Insurance Commissioner Mike Kreidler has struck a $52 million deal to sell the key insurance affiliate of bankrupted Metropolitan Mortgage...

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SPOKANE — Insurance Commissioner Mike Kreidler has struck a $52 million deal to sell the key insurance affiliate of bankrupted Metropolitan Mortgage & Securities.

The agreement, pending court approval, would end the challenging and controversial four-year receivership of Western United Life Assurance and deliver significant cash to Metropolitan noteholders, according to Kreidler’s office.

Metropolitan trustee Maggie Lyons isn’t so sure and is stung by how her legal and business advisers were shut out of the sales process and didn’t learn of the deal or the name of the buyer — Global Life Holdings — until court papers were filed Friday night in Olympia.

“We need to understand what this deal is all about,” Lyons said. “What I can say is this: This is not a $52 million sale that will net that kind of cash to my creditors.”

The proposed sale is the latest round in a long-running feud between Kreidler’s office and the Metropolitan trust.

Kreidler seized Western United in March 2004 as Spokane-based Metropolitan filed for bankruptcy, an accounting scandal that led to criminal convictions. Federal lawsuits unfolded, and regulators found improper investments.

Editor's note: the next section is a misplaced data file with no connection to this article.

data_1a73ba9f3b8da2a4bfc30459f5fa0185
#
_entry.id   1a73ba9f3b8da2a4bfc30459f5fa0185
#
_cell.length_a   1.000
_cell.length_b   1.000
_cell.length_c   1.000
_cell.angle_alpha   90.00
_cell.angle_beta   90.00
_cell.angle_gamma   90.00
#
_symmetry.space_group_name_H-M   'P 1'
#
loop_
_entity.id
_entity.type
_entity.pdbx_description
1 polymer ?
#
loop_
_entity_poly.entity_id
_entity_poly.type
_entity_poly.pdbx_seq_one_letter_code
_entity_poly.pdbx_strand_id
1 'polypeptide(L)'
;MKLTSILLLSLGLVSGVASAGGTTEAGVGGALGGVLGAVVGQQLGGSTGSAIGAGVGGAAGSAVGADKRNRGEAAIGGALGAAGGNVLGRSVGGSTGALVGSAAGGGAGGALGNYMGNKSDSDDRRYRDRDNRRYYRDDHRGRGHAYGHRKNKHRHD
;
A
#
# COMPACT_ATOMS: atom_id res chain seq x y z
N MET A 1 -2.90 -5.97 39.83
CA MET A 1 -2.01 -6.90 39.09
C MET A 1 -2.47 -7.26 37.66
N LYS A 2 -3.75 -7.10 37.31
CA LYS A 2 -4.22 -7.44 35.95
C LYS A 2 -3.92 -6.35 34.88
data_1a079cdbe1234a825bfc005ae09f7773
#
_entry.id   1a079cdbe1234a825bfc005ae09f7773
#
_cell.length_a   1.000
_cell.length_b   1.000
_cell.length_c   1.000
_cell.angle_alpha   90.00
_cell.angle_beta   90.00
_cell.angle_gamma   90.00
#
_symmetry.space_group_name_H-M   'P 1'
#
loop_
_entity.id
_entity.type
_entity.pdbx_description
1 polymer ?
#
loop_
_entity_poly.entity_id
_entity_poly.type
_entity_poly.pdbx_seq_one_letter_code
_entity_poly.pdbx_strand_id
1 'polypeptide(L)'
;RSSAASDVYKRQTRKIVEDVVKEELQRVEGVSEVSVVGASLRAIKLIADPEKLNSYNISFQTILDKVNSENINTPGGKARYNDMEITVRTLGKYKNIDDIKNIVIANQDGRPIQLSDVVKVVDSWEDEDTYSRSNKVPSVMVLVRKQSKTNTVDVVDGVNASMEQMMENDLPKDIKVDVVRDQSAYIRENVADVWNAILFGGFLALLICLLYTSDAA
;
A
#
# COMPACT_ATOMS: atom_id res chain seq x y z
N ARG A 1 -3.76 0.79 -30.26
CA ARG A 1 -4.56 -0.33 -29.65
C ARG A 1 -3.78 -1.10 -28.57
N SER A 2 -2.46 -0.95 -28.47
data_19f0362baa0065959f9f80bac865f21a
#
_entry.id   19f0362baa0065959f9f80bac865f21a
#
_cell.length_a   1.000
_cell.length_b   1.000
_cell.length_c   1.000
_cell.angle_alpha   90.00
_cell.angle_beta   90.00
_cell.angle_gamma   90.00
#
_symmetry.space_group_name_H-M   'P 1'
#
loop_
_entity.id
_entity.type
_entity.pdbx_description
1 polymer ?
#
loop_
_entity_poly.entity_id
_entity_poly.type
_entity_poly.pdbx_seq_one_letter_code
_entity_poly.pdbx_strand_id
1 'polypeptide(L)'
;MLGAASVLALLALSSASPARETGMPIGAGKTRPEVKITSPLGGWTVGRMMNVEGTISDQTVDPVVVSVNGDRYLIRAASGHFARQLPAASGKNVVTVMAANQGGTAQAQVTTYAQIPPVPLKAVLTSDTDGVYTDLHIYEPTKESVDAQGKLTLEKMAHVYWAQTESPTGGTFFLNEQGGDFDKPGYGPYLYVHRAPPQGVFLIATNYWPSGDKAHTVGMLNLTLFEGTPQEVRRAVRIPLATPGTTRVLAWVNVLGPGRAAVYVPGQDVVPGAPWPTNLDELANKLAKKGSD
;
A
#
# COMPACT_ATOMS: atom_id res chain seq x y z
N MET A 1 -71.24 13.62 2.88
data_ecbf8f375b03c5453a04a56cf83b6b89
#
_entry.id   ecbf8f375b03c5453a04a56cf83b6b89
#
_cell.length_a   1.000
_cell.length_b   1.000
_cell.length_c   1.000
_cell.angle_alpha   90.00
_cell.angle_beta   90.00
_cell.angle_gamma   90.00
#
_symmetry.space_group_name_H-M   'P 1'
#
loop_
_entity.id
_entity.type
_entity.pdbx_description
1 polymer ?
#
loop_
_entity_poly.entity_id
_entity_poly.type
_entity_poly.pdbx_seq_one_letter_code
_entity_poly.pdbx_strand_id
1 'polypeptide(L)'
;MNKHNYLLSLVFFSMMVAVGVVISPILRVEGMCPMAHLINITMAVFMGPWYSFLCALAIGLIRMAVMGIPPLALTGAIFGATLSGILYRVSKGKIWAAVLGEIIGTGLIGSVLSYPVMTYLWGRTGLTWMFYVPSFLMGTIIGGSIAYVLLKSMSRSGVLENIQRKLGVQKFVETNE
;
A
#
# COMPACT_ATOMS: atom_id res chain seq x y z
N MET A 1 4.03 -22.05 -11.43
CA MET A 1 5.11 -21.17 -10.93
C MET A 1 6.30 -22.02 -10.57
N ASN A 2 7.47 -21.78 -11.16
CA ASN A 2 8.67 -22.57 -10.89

The deal calls for Metropolitan’s stock in Western to be canceled. New stock would be issued to Global Life.

In exchange, a separate trust would be created to accept a $5 million cash deposit; real estate that Kreidler’s office values at $15 million; and a $32 million claim for reinsurance payments from Old Standard.

“It’s a deal full of hooks and outs that we don’t yet understand,” said P.J. Grabicki, a lawyer representing creditors. “But if it has value and merit, we welcome the opportunity to learn more about it.”

He and Lyons criticized the secrecy of the sales process and said they were still hoping to discuss the details of the proposed sale with Kreidler’s staff.

The sale, according to insurance-commission spokeswoman Stephanie Marquis, would enable Western United to continue in business to support its annuity obligations to 26,000 policyholders.

A May 2 court hearing is scheduled, and Lyons said that unless she is satisfied that the deal is in the best interests of the thousands of noteholders who lost $357 million, there will be a legal fight.

“We believe we have proposed a better rehabilitation plan that is stronger for the creditors and treats Western United’s policyholders equally,” she said. “Why is [the insurance commission] forcing this sale on the owners when it may not be in their best interests?”

Proposed buyer Global Life is owned jointly by Global Secured Capital and DLB Capital. The companies will finance the purchase from one U.S.-based investment fund and another offshore fund managed out of the Cayman Islands.

According to the proposed sale, the companies are in the business of investing and lending in life insurance-based assets.